It seems to me that the verbal similarities with Socrates’ prayer are striking.  With an apotropaic shift, Socrates depicts himself as a potential Thamyris, with two interesting qualifications. The first is that the Muses and song are replaced by Eros and erotic expertise. The replacement of song makes perfect sense: Socrates is promoting a form of erotic rhetoric in which speech is prompted by love—and it should be noted that in the Euripidean Rhesus, Thamyris is blinded, and song and tekhnê are mentioned together.  Moreover, by Plato’s time the myth had acquired sexual overtones, which made it even more suitable for the erotic context of the Phaedrus. Thamyris, who had since been credited with the discovery of pederasty, was unable to contain his sexual appetite, and so struck a bargain with the Muses: were he to prevail, they would let him lie with them all  —which, rather predictably, proved impossible.
The Gift of the Muses
A very familiar pattern is clearly evident here too. The cicada song is expected to inspire Socrates and Phaedrus just as Homer inspires Ion: they should be both alert and “carried away”; instead of “nodding off” (the same word used for Ion), they should be loquacious and yield to the power of their own Muses, just as Ion is carried away exclusively by Homer. However, the solar gift of the cicadas amounts to an ultimately positive paradigm, as should be clear from the following scheme:
1(b) Socrates suggests he and Phaedrus should dialogue (διαλεγομένους).
2(a) Cicadas ignore bodily needs.
2(b) Socrates suggests he and Phaedrus ignore sleep.
3(a) The cicadas’ perseverance earned them a gift (γέρας) from the Muses.
3(b) Socrates’ and Phaedrus’ perseverance may earn them a gift (γέρας) from the cicadas.
CICADAS (“First ring”)
SOCRATES-PHAEDRUS (“Second ring”)
- Man in the in countryside: a, b, c, d.
- Noontime: a? (as at Palatine Anthology 9.64  ), b, possibly c and d.  Cf. Aesop’s noon initiation. 
- Livestock animal present: a, b, c, d.
- Tree and/or rock present: a? (cf. the “riddle” at line 35  ), b, c, d.
- Man meets gods: a, b, c, d.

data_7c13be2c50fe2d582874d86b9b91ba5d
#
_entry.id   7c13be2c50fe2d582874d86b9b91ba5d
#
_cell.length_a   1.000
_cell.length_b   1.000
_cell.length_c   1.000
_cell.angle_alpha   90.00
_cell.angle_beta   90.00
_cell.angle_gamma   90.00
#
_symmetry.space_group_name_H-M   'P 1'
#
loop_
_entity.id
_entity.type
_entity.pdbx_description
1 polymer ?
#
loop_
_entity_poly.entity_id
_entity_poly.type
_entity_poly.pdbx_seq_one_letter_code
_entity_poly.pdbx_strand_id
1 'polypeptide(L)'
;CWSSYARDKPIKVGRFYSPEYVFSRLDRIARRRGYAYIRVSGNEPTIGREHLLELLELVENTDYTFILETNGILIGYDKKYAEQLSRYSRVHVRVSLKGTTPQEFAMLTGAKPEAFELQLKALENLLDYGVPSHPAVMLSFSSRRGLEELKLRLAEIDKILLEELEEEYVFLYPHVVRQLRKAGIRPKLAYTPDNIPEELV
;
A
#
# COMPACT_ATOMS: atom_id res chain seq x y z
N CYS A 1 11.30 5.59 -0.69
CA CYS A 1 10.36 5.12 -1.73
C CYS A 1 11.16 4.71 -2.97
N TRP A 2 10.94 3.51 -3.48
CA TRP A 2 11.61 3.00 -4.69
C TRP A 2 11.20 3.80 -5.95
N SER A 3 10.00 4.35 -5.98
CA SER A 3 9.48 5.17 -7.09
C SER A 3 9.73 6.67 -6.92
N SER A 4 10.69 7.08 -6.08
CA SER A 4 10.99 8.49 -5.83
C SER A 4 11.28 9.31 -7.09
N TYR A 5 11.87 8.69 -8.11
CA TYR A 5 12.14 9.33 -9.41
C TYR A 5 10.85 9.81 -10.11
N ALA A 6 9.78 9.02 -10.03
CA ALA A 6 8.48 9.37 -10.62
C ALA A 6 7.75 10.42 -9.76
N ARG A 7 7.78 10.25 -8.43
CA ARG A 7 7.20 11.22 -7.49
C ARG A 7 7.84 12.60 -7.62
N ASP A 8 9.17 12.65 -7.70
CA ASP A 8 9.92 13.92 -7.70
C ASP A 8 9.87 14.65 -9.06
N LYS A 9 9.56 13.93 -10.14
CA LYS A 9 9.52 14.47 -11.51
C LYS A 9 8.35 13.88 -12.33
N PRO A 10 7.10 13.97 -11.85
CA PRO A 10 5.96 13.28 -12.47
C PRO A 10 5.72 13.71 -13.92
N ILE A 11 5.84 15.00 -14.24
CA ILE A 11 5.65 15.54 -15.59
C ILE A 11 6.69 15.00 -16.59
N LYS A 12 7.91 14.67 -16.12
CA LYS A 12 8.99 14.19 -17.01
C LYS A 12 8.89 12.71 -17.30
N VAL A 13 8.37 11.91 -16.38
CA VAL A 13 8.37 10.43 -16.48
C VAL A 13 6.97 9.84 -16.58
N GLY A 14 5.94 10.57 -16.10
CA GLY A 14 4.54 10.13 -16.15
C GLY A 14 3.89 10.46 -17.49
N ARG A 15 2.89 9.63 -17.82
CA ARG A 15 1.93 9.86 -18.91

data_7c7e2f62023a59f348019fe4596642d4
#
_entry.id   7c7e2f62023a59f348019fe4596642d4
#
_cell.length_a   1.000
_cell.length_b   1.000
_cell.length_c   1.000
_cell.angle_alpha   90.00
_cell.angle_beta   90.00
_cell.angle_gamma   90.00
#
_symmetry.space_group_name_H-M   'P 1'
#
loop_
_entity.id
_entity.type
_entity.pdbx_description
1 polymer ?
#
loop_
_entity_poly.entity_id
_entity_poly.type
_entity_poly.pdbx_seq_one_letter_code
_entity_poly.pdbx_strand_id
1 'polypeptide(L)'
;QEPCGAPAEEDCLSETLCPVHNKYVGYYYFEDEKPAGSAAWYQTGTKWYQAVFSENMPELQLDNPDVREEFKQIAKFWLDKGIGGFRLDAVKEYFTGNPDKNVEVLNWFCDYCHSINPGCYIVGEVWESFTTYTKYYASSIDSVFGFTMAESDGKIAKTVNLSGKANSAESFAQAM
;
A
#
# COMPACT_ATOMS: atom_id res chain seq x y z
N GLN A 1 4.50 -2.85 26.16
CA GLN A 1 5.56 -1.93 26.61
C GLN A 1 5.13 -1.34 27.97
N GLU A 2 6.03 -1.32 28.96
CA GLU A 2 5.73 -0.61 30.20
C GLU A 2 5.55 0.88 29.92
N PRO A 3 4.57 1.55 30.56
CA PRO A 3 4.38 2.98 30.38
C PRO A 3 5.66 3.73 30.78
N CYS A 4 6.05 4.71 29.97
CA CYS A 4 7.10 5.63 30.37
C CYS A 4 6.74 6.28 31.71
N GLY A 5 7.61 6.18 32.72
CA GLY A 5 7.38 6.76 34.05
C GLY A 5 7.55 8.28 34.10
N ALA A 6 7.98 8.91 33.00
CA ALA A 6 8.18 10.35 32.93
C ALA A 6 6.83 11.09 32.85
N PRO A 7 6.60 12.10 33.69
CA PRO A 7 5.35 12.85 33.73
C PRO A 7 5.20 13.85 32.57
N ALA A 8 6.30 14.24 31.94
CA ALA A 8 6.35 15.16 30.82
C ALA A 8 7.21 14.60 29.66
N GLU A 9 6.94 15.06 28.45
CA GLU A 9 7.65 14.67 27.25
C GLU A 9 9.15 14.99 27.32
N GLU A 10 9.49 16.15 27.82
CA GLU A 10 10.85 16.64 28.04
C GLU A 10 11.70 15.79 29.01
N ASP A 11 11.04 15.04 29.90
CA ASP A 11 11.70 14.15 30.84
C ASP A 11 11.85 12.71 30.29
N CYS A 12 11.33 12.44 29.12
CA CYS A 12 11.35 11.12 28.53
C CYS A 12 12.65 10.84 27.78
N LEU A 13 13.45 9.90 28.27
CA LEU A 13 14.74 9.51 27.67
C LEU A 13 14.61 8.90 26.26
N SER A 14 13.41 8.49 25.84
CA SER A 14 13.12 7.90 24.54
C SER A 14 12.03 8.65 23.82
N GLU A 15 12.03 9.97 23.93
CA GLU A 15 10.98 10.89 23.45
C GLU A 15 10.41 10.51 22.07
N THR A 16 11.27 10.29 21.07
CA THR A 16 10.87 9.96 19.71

- Gods make fun of man: a, b, also vice versa in c.
- Metamorphosis, of either man or animal: c, d. Implicit in a, b?
- Man loses control: b, c. Implicit in d?
- Gods bestow a symbolic gift on man: a, c, d.
- Gods bestow inspiration on man: a, b, d.
Endnote: New “Facts”
- Scholars have on occasion suggested that the discourses of poetry and philosophy as developed in the Ion and the Symposium (when read together) reveal a number of surprising analogies. This chapter features a first comprehensive study of what has previously been suggested. Through a careful analysis of the vocabulary and structure of the Symposium, it can be shown that Socratic logoi share the following features with Ion’s poetry: an unhinged mind (ἐκπλήξῃς ~ ἐκπεπληγμένοι), palpitations (καρδία πηδᾷ ~ καρδία πηδᾷ), tears (δακρύων … οἱ ὀφθαλμοί ~ δάκρυα ἐκχεῖται), possession (κατεχόμενοι ~ κατεχόμεθα), and Corybantism (κορυβαντιῶντες ~ κορυβαντιώντων). The discourse of both philosophy and poetry is conceptualized as a chain of logoi, but in philosophic chains the rhapsodic distinction between performer and audience is collapsed: philosophy is an active engagement, which should be “performed” by everyone. The same image can also be seen at work implicitly in the Phaedrus.
- By examining a number of lexical peculiarities, including the Platonic hapax legomenon πηρόω (“to maim”), I have shown that Socrates’ prayer to Eros in the Phaedrus (257b–c) is composed in such a way as to evoke the story of the contest between Thamyris and the Muses, first attested in the Iliad, 2.594–560. Sophocles revived the story in his Thamyras, and a close examination of the relevant evidence allows me to conclude that Sophocles’ more eroticized version is also clearly discernible between the lines of the Phaedrus.
- The initiation scene in Hesiod’s Theogony exercised a considerable influence on Greek literature and may itself be an instance of a much more common mythologeme: roughly the same features can be found in the initiation stories of such diverse figures as Archilochus, Epimenides, Callimachus, and Aesop. The myth of the cicadas (Phaedrus 258e–259d) can be read, I argue, as yet another instance of this mythologeme, complete with a number of hitherto unnoticed echoes from earlier poetry. The encounter with the daemons, their disparaging comments, the magic gift of song, all these features make up the traditional pattern of the initiation scene, which is given a particularly epic flavor by means of allusions to Homer and Hesiod.